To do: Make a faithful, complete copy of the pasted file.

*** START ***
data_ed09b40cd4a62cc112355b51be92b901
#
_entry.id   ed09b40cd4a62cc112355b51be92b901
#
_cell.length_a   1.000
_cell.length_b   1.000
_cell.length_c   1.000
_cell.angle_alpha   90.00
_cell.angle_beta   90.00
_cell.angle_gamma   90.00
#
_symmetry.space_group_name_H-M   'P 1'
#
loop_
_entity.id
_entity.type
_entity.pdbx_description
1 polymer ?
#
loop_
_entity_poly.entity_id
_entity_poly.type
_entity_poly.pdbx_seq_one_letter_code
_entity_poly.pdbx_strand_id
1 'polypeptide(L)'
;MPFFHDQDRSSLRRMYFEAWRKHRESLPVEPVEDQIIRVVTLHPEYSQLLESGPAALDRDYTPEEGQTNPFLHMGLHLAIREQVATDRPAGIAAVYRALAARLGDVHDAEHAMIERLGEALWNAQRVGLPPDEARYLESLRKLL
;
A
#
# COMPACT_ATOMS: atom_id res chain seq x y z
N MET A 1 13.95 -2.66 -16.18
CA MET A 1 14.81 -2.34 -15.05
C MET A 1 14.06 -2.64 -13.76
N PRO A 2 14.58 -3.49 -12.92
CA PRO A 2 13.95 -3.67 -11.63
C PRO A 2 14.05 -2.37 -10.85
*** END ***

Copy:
data_ed09b40cd4a62cc112355b51be92b901
#
_entry.id   ed09b40cd4a62cc112355b51be92b901
#
_cell.length_a   1.000
_cell.length_b   1.000
_cell.length_c   1.000
_cell.angle_alpha   90.00
_cell.angle_beta   90.00
_cell.angle_gamma   90.00
#
_symmetry.space_group_name_H-M   'P 1'
#
loop_
_entity.id
_entity.type
_entity.pdbx_description
1 polymer ?
#
loop_
_entity_poly.entity_id
_entity_poly.type
_entity_poly.pdbx_seq_one_letter_code
_entity_poly.pdbx_strand_id
1 'polypeptide(L)'
;MPFFHDQDRSSLRRMYFEAWRKHRESLPVEPVEDQIIRVVTLHPEYSQLLESGPAALDRDYTPEEGQTNPFLHMGLHLAIREQVATDRPAGIAAVYRALAARLGDVHDAEHAMIERLGEALWNAQRVGLPPDEARYLESLRKLL
;
A
#
# COMPACT_ATOMS: atom_id res chain seq x y z
N MET A 1 13.95 -2.66 -16.18
CA MET A 1 14.81 -2.34 -15.05
C MET A 1 14.06 -2.64 -13.76
N PRO A 2 14.58 -3.49 -12.92
CA PRO A 2 13.95 -3.67 -11.63
C PRO A 2 14.05 -2.37 -10.85